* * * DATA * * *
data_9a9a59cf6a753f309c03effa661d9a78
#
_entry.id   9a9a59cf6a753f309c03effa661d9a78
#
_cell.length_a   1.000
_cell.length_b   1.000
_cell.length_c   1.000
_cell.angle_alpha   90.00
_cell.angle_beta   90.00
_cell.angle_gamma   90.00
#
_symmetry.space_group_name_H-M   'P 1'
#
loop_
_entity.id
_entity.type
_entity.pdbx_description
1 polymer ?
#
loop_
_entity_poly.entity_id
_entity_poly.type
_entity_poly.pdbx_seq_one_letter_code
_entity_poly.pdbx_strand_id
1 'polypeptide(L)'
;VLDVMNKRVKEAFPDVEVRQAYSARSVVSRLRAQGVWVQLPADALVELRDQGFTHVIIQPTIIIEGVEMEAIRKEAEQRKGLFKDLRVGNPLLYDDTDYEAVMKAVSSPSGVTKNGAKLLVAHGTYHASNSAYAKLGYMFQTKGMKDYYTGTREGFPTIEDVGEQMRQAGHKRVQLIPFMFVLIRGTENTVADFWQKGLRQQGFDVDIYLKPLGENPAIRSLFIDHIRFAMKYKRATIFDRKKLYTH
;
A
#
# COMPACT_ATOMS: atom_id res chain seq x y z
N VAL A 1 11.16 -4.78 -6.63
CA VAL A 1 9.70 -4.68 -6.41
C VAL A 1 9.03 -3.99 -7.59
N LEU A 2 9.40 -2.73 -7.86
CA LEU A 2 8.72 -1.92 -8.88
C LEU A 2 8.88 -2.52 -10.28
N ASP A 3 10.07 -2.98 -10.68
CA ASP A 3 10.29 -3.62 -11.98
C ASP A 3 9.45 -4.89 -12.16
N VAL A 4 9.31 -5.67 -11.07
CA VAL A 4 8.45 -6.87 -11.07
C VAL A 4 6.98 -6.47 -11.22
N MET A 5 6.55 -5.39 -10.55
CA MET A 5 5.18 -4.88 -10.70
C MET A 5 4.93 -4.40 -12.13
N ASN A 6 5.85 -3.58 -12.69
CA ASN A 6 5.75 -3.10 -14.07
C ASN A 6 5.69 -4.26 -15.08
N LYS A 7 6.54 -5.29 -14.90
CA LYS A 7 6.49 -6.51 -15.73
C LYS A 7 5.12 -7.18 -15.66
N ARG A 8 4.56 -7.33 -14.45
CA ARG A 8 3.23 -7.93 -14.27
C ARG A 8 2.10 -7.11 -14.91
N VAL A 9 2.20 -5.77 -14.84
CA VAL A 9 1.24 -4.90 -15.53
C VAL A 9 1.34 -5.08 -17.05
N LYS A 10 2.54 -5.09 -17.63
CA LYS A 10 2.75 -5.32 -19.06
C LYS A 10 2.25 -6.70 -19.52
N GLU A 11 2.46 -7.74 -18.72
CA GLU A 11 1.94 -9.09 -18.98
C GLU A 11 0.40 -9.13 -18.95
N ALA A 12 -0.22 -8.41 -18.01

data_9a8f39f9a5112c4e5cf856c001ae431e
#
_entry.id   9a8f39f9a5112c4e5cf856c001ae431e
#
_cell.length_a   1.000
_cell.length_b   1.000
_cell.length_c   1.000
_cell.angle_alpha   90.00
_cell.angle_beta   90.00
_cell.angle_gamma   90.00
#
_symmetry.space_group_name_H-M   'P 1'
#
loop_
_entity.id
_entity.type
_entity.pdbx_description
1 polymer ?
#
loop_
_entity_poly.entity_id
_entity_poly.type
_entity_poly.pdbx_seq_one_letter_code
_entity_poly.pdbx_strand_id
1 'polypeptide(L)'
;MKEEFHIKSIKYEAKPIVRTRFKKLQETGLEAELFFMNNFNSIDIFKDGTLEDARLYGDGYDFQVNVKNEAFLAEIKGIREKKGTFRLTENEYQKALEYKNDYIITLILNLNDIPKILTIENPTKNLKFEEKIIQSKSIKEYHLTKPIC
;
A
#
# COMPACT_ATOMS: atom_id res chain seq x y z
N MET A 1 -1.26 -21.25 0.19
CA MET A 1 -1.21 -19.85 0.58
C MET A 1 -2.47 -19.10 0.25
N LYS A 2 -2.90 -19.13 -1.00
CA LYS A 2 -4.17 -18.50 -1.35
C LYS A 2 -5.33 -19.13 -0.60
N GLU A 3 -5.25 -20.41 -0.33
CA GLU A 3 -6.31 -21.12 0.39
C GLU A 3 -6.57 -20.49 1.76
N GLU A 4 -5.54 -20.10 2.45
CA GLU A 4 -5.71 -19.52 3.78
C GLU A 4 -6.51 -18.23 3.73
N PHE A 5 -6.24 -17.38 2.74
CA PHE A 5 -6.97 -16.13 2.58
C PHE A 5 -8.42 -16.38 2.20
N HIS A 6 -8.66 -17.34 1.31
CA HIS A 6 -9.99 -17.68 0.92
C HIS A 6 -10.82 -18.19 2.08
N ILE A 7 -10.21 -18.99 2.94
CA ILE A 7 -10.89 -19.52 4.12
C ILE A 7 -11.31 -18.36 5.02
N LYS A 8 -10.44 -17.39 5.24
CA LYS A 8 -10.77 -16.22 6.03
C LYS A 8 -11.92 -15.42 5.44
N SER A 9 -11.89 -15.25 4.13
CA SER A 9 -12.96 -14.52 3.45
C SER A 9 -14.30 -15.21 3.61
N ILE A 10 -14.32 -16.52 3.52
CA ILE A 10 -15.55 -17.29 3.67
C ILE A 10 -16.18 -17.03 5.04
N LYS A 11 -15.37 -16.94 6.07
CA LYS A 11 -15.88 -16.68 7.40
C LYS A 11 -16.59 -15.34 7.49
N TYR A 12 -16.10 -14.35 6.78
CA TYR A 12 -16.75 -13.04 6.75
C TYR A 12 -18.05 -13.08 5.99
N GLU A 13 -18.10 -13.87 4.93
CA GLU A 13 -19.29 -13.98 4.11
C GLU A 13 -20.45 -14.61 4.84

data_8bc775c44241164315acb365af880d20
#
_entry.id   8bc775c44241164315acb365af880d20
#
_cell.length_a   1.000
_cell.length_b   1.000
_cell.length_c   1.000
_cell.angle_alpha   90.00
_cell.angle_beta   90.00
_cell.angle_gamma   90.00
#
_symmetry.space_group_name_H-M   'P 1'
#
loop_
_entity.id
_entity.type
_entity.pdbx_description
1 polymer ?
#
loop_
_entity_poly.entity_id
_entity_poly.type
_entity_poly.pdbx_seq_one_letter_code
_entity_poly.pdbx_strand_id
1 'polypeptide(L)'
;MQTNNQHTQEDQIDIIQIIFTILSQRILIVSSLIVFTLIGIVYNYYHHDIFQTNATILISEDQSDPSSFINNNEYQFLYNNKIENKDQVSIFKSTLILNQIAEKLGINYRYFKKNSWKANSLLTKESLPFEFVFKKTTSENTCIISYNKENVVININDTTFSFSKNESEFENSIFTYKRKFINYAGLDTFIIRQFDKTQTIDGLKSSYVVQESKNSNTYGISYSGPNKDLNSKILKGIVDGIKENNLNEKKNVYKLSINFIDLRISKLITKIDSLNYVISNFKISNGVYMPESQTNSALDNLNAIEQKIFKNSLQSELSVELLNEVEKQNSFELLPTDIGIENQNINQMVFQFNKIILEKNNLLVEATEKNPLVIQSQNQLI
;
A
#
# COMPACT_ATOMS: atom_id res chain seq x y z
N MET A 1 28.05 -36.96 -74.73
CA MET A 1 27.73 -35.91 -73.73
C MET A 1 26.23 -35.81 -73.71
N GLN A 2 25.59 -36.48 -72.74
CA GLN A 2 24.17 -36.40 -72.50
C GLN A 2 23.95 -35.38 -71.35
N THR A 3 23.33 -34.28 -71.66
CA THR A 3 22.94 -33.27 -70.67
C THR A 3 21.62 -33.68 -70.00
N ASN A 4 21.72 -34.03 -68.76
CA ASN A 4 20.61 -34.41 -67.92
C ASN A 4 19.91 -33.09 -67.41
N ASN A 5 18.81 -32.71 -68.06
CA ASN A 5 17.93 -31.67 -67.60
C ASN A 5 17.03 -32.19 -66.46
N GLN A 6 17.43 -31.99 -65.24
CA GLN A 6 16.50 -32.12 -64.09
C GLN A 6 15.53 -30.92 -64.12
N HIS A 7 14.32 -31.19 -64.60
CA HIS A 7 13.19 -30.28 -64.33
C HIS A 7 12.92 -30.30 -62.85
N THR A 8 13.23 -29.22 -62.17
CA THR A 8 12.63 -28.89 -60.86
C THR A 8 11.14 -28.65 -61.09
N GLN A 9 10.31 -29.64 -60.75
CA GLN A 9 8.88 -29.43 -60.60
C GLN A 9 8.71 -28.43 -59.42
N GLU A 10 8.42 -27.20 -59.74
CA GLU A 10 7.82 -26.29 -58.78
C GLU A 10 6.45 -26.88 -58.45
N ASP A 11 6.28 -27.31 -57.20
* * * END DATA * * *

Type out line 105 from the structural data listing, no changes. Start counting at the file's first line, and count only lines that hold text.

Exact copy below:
CA GLU A 4 -5.71 -19.52 3.78